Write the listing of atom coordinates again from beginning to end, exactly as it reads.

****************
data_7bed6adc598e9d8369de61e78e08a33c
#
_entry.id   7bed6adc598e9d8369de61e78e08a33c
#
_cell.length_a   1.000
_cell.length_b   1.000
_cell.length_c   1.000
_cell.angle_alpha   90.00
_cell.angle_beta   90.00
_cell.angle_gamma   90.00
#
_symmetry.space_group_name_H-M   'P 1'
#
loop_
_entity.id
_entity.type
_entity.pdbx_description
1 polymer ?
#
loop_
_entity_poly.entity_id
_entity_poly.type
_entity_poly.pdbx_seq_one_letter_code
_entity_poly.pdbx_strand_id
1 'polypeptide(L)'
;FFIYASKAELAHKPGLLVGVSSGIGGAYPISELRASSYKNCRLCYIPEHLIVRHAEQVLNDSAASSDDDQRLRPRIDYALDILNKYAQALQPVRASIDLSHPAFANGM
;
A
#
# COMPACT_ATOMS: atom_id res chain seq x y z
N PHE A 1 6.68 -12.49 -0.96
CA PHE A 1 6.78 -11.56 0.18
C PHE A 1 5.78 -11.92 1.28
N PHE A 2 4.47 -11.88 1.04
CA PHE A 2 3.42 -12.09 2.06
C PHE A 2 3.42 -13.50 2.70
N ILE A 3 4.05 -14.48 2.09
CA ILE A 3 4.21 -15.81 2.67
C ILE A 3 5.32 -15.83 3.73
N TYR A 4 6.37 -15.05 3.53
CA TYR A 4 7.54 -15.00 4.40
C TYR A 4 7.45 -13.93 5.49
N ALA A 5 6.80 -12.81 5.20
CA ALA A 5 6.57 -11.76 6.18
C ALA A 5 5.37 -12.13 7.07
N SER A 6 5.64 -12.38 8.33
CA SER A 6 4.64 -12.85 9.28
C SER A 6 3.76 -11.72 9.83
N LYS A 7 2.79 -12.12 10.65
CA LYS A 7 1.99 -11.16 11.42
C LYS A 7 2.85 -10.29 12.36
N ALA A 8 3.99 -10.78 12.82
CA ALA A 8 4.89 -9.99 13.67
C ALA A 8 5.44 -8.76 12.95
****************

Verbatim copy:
data_7bed6adc598e9d8369de61e78e08a33c
#
_entry.id   7bed6adc598e9d8369de61e78e08a33c
#
_cell.length_a   1.000
_cell.length_b   1.000
_cell.length_c   1.000
_cell.angle_alpha   90.00
_cell.angle_beta   90.00
_cell.angle_gamma   90.00
#
_symmetry.space_group_name_H-M   'P 1'
#
loop_
_entity.id
_entity.type
_entity.pdbx_description
1 polymer ?
#
loop_
_entity_poly.entity_id
_entity_poly.type
_entity_poly.pdbx_seq_one_letter_code
_entity_poly.pdbx_strand_id
1 'polypeptide(L)'
;FFIYASKAELAHKPGLLVGVSSGIGGAYPISELRASSYKNCRLCYIPEHLIVRHAEQVLNDSAASSDDDQRLRPRIDYALDILNKYAQALQPVRASIDLSHPAFANGM
;
A
#
# COMPACT_ATOMS: atom_id res chain seq x y z
N PHE A 1 6.68 -12.49 -0.96
CA PHE A 1 6.78 -11.56 0.18
C PHE A 1 5.78 -11.92 1.28
N PHE A 2 4.47 -11.88 1.04
CA PHE A 2 3.42 -12.09 2.06
C PHE A 2 3.42 -13.50 2.70
N ILE A 3 4.05 -14.48 2.09
CA ILE A 3 4.21 -15.81 2.67
C ILE A 3 5.32 -15.83 3.73
N TYR A 4 6.37 -15.05 3.53
CA TYR A 4 7.54 -15.00 4.40
C TYR A 4 7.45 -13.93 5.49
N ALA A 5 6.80 -12.81 5.20
CA ALA A 5 6.57 -11.76 6.18
C ALA A 5 5.37 -12.13 7.07
N SER A 6 5.64 -12.38 8.33
CA SER A 6 4.64 -12.85 9.28
C SER A 6 3.76 -11.72 9.83
N LYS A 7 2.79 -12.12 10.65
CA LYS A 7 1.99 -11.16 11.42
C LYS A 7 2.85 -10.29 12.36
N ALA A 8 3.99 -10.78 12.82
CA ALA A 8 4.89 -9.99 13.67
C ALA A 8 5.44 -8.76 12.95